We have been exploring early number concepts and I have recently introduced my daughters to the Montessori short bead stair. I fell in love with Montessori a number of years ago when I went search for a hands-on approach to teaching children with special needs and we have slowly incorporated this into our home education. So I want to share with you how we introduced the Montessori Short Bead Stair for learning about early number concepts.
Before I introduced to the Montessori Short Bead Stair to my daughters they both were able to identify numbers to ten. We had worked on this by using our Sandpaper Numbers and salt trays to trace the number and write it in the salt. Miss 6 has had some trouble identifying six and nine as they look alike so she has worked at her own pace on these numbers.

First they would trace over the sandpaper number card using their index finger on their writing hand while saying the number out loud. This was followed by drawing the number in the salt while saying the number. By doing this, the learner is using their senses auditory, visual and kinesthetic to keep the learning as multisensory as possible. 

I’ve seen a few different tutorials on how to introduce the Montessori Short Bead Stair so I placed the beads and number cards on our shelf and waited for curiosity to take over for more authentic child-led learning. I introduced my daughters to the beads by discussing value, the length of the bead chain and how the different colours represented the different value.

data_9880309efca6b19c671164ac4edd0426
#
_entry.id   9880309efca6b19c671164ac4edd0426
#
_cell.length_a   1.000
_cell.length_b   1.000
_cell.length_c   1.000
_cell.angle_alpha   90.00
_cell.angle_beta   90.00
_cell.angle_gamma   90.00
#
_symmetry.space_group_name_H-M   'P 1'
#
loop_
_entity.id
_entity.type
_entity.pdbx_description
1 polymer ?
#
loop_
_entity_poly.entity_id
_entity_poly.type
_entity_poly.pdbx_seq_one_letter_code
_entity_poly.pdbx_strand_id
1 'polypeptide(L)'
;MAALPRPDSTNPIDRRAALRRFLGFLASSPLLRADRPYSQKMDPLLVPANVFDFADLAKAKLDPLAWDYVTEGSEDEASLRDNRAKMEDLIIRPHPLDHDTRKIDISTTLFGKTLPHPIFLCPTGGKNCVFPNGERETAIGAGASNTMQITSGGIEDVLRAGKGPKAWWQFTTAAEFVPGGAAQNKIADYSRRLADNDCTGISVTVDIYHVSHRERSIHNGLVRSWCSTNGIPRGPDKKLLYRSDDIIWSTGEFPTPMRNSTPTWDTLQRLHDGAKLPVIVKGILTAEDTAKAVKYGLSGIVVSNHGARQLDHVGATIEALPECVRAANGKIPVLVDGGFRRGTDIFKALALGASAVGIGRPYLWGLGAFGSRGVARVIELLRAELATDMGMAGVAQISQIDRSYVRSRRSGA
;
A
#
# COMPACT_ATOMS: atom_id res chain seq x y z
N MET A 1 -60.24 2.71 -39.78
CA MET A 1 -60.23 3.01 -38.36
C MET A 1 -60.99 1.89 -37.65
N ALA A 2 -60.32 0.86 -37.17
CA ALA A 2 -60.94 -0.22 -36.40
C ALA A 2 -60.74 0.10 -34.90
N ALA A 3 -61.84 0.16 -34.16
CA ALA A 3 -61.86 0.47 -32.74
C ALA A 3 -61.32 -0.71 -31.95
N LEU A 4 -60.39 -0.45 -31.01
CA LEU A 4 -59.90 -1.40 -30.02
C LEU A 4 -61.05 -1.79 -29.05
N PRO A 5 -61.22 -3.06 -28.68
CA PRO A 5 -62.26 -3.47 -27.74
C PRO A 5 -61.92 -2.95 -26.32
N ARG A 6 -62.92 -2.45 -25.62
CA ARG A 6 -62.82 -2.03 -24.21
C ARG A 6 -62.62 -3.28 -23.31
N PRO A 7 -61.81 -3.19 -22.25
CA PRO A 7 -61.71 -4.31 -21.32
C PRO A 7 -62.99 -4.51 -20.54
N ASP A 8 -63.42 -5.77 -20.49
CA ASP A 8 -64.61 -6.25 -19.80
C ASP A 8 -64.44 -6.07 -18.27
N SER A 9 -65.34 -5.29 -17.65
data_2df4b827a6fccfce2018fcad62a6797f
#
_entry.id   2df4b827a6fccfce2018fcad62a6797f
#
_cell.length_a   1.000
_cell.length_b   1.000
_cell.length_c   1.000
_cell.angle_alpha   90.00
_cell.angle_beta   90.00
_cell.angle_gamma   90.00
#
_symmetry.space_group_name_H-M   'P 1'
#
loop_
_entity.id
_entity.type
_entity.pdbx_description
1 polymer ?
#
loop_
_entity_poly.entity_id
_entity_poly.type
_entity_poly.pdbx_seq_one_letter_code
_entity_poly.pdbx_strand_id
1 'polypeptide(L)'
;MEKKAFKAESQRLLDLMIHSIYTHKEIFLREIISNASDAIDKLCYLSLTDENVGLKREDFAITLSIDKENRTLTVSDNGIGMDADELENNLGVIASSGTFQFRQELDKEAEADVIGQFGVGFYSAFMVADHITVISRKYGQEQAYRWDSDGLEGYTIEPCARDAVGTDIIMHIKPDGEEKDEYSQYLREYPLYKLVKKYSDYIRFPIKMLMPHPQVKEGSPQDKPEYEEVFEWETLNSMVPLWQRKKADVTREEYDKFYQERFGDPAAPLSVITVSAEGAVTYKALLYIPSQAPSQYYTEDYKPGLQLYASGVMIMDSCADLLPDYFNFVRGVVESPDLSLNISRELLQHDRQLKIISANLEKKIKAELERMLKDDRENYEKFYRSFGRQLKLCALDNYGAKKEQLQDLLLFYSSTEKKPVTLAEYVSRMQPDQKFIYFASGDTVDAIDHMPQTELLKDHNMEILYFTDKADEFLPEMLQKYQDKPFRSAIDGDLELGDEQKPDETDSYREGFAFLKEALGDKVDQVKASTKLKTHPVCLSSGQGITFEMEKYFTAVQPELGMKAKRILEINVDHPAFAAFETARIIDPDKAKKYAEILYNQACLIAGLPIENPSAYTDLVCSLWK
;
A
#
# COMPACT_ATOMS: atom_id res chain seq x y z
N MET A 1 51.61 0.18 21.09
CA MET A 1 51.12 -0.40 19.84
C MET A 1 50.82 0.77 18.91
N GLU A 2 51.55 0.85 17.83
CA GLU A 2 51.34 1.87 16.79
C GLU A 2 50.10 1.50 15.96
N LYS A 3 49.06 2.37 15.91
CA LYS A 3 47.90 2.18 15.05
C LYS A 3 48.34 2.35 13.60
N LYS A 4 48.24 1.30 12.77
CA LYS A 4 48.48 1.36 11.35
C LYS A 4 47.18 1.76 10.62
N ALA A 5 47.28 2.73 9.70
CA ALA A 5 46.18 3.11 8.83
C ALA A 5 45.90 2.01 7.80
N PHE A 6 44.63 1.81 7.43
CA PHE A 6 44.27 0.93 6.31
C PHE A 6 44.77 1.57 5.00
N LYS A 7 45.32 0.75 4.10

We used our wooden number cards to order the numbers from smallest to largest before matching the beads to their corresponding number. We talked about how the longest bead bar represented the biggest or largest number making a connection between number value.
After the initial introduction, both my daughters independently worked on this activity at different times and only required minimal support. 
It’s also important to encourage the learner to randomly identify numbers rather than just ordering numbers from smallest to biggest. When identifying numbers in isolation, you are able to see if the learner is having trouble distinguishing and identifying different numbers. This was something I had overlooked when we first started exploring numbers.   

Learning about numbers with the Montessori Short Bead Stair is the foundation for learning about teen and ten numbers. As we are focusing on numbers zero to nine (sometimes we add the ten bead bar) we were able to use our Short Bead Stair to make simple addition sums. The whole process of laying the beads out and counting them individually gave my daughters a wonderful multisensory learning experience that encouraged independent learning and mastery of early maths concepts.
For those who are interested, I purchased our Short Bead Stair set, our Small Wooden Number Cards and a number of other high quality Montessori resources from I Am Montessori.

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